Last week Nando’s ran out of chicken. Pubs are warning they are running out of beer. Now, McDonald’s has stopped serving milkshakes. And not just milkshakes actually: bottled drinks are also temporarily unavailable across the fast food giant’s UK restaurants, according to reports in the national media today.
“Like most retailers, we are currently experiencing some supply chain issues, impacting the availability of a small number of products,” McDonald’s said. “Bottled drinks and milkshakes are temporarily unavailable in restaurants across England, Scotland and Wales.
“We apologise for any inconvenience, and thank our customers for their continued patience.”
While McDonald’s didn’t explicitly spell out why it’s experiencing supply chain issues, it’s fair to assume its much-loved milkshakes are the latest victim of the HGV driver shortage causing chaos across foodservice and retail supply chains.
And while our latest research suggests supermarket out of stock levels have fallen from their peak in mid-July, food and logistics experts warn the worst may still be ahead, with Brexit checks set to begin in October and Christmas looming.
Among the worst-hit sectors is the meat industry, which is suffering not just from the HGV driver shortage but its own labour crisis.
2 Sisters Food Group CEO Ronald Kers told The Grocer in June that labour shortages due to Brexit would result in tightened poultry supplies and could ultimately drive inflation.
These fears were confirmed in July, when 2 Sisters president Ranjit Singh said poultry shortages were “inevitable” and the BPC warned turkey supplies could fall by 20% this Christmas.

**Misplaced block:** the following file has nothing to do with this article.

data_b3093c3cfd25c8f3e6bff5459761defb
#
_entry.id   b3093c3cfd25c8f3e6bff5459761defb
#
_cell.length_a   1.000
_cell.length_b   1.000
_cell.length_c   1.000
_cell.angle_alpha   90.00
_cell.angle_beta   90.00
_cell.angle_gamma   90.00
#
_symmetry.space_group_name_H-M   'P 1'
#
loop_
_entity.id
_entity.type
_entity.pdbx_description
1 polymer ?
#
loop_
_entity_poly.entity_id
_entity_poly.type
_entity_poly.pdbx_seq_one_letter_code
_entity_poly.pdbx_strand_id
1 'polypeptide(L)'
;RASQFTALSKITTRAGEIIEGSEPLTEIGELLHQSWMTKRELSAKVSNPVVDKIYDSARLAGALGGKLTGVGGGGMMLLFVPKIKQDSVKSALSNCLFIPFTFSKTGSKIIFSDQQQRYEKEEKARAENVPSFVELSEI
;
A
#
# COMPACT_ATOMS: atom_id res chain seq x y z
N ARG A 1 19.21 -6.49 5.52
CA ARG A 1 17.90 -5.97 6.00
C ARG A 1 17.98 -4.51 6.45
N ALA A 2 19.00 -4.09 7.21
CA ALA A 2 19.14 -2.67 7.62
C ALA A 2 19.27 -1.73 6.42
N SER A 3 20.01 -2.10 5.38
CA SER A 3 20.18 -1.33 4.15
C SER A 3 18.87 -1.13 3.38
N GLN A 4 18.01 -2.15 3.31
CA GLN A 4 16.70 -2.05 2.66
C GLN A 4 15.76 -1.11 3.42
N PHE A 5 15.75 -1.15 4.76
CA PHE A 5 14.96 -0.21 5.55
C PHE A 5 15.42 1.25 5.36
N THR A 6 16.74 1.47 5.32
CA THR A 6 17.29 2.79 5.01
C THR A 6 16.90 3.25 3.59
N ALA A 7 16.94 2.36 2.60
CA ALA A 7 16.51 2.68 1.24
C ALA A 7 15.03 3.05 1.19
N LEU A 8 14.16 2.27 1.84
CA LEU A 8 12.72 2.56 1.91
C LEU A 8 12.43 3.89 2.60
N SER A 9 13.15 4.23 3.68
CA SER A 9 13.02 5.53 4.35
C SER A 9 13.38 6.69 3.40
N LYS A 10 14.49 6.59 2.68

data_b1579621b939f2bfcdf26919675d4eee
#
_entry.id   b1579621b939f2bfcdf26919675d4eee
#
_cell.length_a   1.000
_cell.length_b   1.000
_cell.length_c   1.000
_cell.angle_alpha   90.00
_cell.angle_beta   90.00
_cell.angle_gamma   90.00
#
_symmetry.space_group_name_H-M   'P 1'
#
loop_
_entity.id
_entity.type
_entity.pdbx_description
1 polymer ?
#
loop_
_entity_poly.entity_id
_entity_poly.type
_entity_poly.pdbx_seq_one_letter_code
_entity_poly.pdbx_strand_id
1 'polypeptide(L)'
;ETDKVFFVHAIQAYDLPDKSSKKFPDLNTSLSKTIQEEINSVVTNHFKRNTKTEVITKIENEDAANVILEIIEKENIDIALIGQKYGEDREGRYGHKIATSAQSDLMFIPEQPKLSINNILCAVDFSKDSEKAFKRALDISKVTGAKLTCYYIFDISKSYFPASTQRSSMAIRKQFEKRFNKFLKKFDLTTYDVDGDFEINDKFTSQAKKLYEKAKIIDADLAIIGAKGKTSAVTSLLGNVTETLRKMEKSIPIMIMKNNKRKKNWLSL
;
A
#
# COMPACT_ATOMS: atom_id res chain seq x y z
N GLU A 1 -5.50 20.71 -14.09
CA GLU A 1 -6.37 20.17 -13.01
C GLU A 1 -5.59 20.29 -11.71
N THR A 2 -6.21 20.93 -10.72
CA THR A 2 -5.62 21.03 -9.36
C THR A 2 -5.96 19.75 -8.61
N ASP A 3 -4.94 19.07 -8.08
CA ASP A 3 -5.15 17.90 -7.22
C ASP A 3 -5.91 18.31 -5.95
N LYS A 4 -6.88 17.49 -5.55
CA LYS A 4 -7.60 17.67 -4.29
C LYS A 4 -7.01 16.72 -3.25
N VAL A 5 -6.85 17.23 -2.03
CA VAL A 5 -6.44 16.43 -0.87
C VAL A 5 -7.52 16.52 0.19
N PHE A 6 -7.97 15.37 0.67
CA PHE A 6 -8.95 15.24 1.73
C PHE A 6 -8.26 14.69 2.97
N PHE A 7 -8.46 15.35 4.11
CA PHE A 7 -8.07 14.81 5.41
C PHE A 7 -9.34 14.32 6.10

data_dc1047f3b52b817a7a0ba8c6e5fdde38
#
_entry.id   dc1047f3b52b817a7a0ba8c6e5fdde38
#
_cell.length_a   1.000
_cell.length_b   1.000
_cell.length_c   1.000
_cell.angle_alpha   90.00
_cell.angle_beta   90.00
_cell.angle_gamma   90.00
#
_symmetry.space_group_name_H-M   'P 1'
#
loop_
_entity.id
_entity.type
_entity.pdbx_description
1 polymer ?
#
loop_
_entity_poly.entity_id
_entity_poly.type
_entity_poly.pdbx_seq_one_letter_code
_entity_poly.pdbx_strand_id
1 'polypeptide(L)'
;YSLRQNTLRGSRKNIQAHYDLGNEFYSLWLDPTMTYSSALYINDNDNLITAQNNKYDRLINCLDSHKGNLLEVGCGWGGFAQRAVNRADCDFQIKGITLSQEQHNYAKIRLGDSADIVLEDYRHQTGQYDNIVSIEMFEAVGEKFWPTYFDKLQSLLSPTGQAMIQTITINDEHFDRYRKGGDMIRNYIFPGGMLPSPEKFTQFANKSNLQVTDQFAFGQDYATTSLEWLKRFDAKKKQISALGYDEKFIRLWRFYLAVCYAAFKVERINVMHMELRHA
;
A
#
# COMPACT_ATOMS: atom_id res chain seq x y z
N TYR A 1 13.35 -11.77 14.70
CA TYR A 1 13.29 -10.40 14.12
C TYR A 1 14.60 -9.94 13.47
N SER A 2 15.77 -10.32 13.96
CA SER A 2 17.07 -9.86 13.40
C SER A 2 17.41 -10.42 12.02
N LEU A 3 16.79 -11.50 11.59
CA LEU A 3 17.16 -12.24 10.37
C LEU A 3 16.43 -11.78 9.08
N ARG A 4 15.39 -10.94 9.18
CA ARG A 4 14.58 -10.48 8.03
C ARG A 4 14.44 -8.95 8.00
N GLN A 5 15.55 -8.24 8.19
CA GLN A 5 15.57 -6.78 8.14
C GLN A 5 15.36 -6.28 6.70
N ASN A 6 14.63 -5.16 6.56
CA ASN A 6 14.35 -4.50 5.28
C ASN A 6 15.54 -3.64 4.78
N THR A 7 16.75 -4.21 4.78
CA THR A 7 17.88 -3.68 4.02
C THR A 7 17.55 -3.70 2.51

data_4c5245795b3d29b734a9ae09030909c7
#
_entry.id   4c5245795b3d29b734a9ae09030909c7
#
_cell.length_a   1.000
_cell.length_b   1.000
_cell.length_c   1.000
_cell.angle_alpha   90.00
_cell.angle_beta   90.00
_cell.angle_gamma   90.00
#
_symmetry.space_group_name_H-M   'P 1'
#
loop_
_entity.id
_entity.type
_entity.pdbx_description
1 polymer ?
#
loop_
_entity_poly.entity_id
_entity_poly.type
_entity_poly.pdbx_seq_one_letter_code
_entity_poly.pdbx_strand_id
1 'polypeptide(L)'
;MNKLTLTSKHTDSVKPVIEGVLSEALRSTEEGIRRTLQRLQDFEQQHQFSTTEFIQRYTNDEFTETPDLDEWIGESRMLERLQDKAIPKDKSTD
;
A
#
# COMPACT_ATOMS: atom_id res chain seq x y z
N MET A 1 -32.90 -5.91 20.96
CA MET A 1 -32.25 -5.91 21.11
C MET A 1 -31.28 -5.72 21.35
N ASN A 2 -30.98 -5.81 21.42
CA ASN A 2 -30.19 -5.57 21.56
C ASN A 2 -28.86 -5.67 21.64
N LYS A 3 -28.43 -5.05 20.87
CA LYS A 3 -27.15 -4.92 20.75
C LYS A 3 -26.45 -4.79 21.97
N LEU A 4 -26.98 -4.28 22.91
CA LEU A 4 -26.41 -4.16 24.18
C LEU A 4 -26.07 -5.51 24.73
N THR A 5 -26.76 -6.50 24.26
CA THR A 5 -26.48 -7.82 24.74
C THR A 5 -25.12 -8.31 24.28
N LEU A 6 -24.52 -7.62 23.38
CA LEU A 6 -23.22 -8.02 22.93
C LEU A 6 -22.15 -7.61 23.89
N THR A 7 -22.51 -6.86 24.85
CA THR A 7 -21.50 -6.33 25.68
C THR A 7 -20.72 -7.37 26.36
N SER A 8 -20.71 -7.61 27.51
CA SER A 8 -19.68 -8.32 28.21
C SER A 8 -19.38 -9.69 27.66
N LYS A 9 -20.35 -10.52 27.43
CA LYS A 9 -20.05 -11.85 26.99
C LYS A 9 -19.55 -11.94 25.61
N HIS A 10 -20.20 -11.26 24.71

In a bid to plug shortages in the workforce, meat industry leaders are holding talks with government to discuss how the sector could employ more prisoners and ex-inmates, according to reports in The Guardian.
The Association of Independent Meat Suppliers, which says there are currently over 14,000 vacancies in the industry, said businesses would seek to employ more prisoners via the Release On Temporary Licence programme.
It’s a great idea. Not only would it help ease labour shortages, but it would offer prisoners and ex-inmates the chance to gain work experience that would help them transition back into society.
Similar programmes like The Clink Kitchen training scheme have proven highly effective at reducing reoffending rates.
But it won’t be enough to solve the labour crisis facing the food sector, just as drafting in the army to drive lorries won’t solve the shortage of HGV drivers.
In the short term the government must act to give EU workers easier access to jobs in the UK. In the mid term the industry can then train more drivers. Even so, we’ll need to make those jobs more attractive and accessible to Brits.
And that will require a thorough overhaul of pay and working conditions – something that will inevitably result in further inflation. If the era of cheap labour is over, so too is the era of cheap food.
And while milkshakes will no doubt be back on the menu soon, Brits should brace themsleves to pay more for their meals in the future.